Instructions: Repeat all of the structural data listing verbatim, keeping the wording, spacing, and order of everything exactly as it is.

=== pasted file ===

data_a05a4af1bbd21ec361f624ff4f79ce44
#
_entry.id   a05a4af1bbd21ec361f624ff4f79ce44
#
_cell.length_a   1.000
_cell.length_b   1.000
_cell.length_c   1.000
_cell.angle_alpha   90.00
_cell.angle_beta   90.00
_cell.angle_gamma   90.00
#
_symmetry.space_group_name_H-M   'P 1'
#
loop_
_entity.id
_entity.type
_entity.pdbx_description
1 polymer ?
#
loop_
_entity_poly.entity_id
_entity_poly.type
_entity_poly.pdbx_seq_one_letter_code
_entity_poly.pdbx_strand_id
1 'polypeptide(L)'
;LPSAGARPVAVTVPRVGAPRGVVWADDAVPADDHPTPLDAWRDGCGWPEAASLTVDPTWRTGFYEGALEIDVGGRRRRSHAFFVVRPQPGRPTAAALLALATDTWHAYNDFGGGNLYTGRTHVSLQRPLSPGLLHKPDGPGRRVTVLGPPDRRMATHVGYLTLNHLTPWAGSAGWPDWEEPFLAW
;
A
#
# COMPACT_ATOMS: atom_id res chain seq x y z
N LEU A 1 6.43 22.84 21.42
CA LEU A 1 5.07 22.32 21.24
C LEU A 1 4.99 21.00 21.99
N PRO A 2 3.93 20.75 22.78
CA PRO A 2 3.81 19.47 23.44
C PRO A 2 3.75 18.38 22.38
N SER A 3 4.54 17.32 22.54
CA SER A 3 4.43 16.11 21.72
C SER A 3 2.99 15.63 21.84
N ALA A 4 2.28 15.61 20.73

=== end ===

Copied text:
data_a05a4af1bbd21ec361f624ff4f79ce44
#
_entry.id   a05a4af1bbd21ec361f624ff4f79ce44
#
_cell.length_a   1.000
_cell.length_b   1.000
_cell.length_c   1.000
_cell.angle_alpha   90.00
_cell.angle_beta   90.00
_cell.angle_gamma   90.00
#
_symmetry.space_group_name_H-M   'P 1'
#
loop_
_entity.id
_entity.type
_entity.pdbx_description
1 polymer ?
#
loop_
_entity_poly.entity_id
_entity_poly.type
_entity_poly.pdbx_seq_one_letter_code
_entity_poly.pdbx_strand_id
1 'polypeptide(L)'
;LPSAGARPVAVTVPRVGAPRGVVWADDAVPADDHPTPLDAWRDGCGWPEAASLTVDPTWRTGFYEGALEIDVGGRRRRSHAFFVVRPQPGRPTAAALLALATDTWHAYNDFGGGNLYTGRTHVSLQRPLSPGLLHKPDGPGRRVTVLGPPDRRMATHVGYLTLNHLTPWAGSAGWPDWEEPFLAW
;
A
#
# COMPACT_ATOMS: atom_id res chain seq x y z
N LEU A 1 6.43 22.84 21.42
CA LEU A 1 5.07 22.32 21.24
C LEU A 1 4.99 21.00 21.99
N PRO A 2 3.93 20.75 22.78
CA PRO A 2 3.81 19.47 23.44
C PRO A 2 3.75 18.38 22.38
N SER A 3 4.54 17.32 22.54
CA SER A 3 4.43 16.11 21.72
C SER A 3 2.99 15.63 21.84
N ALA A 4 2.28 15.61 20.73